Long before Tom Hanks was proclaimed an Honorary Citizen of Greece last December, American historian and academic Katherine Elizabeth Fleming was awarded the same honor for her contributions to Greek culture.
Dr. Fleming, the Provost of New York University, has had a distinguished career specializing in the modern history of Greece in the context of the broader Mediterranean region.
“I was extremely proud to become an Honorary Greek Citizen in 2016, but I also feel that the honor comes with a responsibility to actually do some things for Greece and behave in a way that recognizes the fact that now I have Greek nationality,” she tells Greek Reporter.
“I take pride in the fact that I can remind people that perhaps to be Greek can be a more broadly-defined matter that some people think of it as being,” she adds.
Dr. Katherine Fleming examines what it means to be Greek
As a historian, she notes the sweeping national debates which took place in Greece over the course of the nineteenth century on who really counts as Greek over the course of the nineteenth century and noted that they still persist today.
“Do you have to be Orthodox Christian to be Greek? Do you have to speak Greek? Do you have to have certain political views in order to count as Greek?” Dr. Fleming wonders.
But, she continues, as “people like Giannis Antetokounmpo have shown us, maybe there are all sorts of ways to be Greek and maybe Greece will be a stronger nation by including people who love Greece and consider themselves Greek even if they do not align with some traditional views of what it is to be Greek.”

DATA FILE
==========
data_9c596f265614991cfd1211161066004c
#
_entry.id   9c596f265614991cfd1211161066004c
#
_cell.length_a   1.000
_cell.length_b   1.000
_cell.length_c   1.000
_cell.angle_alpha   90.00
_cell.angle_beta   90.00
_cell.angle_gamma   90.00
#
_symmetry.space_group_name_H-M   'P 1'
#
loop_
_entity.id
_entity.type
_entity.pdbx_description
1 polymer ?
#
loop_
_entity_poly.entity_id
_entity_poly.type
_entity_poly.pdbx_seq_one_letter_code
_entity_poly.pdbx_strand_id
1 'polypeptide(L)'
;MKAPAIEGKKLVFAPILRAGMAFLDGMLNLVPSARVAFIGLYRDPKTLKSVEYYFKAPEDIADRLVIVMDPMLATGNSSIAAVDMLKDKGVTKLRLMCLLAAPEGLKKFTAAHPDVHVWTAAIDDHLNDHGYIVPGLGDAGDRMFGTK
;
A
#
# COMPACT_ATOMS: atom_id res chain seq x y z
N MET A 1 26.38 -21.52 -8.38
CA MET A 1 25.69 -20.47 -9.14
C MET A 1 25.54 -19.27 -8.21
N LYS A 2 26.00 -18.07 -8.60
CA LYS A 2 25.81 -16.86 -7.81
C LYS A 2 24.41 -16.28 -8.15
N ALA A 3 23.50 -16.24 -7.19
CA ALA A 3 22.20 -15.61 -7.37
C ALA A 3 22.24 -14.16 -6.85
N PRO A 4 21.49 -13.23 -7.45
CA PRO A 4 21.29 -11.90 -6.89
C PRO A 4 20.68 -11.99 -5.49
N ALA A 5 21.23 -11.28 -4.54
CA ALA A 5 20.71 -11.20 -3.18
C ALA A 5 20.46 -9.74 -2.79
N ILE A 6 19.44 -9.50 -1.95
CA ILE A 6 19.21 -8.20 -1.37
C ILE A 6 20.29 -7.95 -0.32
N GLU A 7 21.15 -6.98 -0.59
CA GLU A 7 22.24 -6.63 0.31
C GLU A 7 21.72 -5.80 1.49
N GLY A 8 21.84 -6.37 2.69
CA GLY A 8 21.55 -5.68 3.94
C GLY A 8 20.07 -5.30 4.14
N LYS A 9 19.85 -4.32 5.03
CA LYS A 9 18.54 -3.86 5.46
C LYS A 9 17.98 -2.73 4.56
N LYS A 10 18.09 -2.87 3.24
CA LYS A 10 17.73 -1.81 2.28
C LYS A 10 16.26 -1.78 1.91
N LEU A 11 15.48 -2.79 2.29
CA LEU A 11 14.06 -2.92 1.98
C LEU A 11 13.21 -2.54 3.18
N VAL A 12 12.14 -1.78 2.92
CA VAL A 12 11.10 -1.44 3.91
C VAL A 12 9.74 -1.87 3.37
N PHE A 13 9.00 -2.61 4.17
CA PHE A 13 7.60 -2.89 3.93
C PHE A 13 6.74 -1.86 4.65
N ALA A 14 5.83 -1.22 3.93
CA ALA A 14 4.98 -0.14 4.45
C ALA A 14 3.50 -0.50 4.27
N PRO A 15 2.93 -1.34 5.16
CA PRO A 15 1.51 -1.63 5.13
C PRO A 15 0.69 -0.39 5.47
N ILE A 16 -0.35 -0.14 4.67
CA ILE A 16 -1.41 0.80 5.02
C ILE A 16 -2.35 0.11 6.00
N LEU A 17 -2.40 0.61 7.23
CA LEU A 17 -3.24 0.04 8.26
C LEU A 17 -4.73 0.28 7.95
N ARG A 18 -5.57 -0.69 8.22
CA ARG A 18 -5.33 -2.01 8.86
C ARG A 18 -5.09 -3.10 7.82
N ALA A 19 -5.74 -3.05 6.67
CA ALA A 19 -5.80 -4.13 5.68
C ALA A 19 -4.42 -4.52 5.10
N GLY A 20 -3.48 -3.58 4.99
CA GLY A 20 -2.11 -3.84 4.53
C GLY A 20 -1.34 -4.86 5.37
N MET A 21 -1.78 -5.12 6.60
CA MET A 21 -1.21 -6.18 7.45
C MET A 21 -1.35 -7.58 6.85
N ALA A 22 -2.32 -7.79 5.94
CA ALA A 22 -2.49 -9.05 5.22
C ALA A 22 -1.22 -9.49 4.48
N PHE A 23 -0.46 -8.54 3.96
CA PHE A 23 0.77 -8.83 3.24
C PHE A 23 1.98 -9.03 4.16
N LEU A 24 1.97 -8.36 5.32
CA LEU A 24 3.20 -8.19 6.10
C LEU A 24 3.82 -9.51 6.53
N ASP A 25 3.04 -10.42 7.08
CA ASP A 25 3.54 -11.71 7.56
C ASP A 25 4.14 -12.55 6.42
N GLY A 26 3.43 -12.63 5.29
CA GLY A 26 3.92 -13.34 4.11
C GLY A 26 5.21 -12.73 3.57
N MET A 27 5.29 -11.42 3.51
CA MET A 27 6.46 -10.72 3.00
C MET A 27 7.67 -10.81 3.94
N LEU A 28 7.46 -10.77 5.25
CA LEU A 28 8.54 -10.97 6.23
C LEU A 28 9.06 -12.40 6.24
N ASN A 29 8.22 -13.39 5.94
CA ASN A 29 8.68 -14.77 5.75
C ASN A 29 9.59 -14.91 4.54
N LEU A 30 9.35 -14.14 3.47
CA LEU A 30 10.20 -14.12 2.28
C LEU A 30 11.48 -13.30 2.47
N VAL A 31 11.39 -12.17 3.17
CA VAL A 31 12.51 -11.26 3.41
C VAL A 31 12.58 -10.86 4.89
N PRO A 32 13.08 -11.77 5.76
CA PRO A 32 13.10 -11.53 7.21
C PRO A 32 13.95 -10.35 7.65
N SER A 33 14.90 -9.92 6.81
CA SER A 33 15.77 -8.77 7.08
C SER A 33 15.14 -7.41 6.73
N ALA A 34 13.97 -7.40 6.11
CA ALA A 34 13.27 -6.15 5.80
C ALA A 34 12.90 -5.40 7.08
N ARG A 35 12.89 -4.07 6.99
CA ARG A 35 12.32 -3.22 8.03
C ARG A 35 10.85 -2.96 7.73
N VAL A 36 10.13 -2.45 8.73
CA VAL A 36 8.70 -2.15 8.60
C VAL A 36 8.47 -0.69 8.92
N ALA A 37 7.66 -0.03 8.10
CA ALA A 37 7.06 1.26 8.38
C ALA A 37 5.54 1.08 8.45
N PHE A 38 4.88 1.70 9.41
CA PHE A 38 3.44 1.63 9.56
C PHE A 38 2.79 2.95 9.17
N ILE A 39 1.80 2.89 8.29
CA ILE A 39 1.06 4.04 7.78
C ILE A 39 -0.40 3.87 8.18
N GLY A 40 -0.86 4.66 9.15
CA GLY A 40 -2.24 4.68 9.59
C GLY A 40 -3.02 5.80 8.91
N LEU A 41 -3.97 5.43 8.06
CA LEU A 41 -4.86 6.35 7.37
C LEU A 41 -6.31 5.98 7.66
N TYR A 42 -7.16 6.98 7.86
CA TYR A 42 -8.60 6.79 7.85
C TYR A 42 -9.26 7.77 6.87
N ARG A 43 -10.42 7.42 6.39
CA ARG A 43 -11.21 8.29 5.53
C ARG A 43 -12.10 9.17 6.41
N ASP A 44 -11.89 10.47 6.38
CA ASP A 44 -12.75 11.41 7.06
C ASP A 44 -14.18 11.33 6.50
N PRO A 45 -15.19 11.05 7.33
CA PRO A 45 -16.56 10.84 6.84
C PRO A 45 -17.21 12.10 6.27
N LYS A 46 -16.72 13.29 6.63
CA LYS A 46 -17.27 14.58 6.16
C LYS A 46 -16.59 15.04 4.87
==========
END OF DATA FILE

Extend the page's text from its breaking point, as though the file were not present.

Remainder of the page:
Dr. Fleming reveals that her love affair with Greece began when she was a teenager. She went on holidays to Crete and ended up in Loutro, a small town in the southwestern corner of the island.
Fleming worked as a waitress in a small town in Crete
“I fell in love with the beauty of the place and I was offered a job as a waitress in a local restaurant called Helios, owned by the Androulakakis family. A wonderful restaurant that still exists today.
“I spent a year there and learned some elementary Greek. I maintained the connection with that family and the town all my life. The experience of learning Greek made me very curious about Greek history and culture and that shaped my choice for my studies when I did my Ph.D,” the university provost adds.
Dr. Fleming was named Provost of NYU in April of 2016 after joining the faculty there in 1998.
As NYU’s Deputy Provost since 2013 and Vice Chancellor for Europe since 2007, she works closely with deans, directors, and the university’s different schools on academic planning. She also provides oversight of the Provost’s Global Research Initiatives program, which she created in 2011.
A historian, she is the Alexander S. Onassis Professor of Hellenic Culture and Civilization in the Faculty of Arts and Science, and served for many years as the Associate Director and then Director of the Remarque Institute.
Beyond NYU, Dr. Fleming has served as an associate member of the History Department of the École Normale Supérieure in Paris, and served as the president of the Board of the University of Piraeus in Greece.
The renowned academic is an expert on modern Greece and the Balkans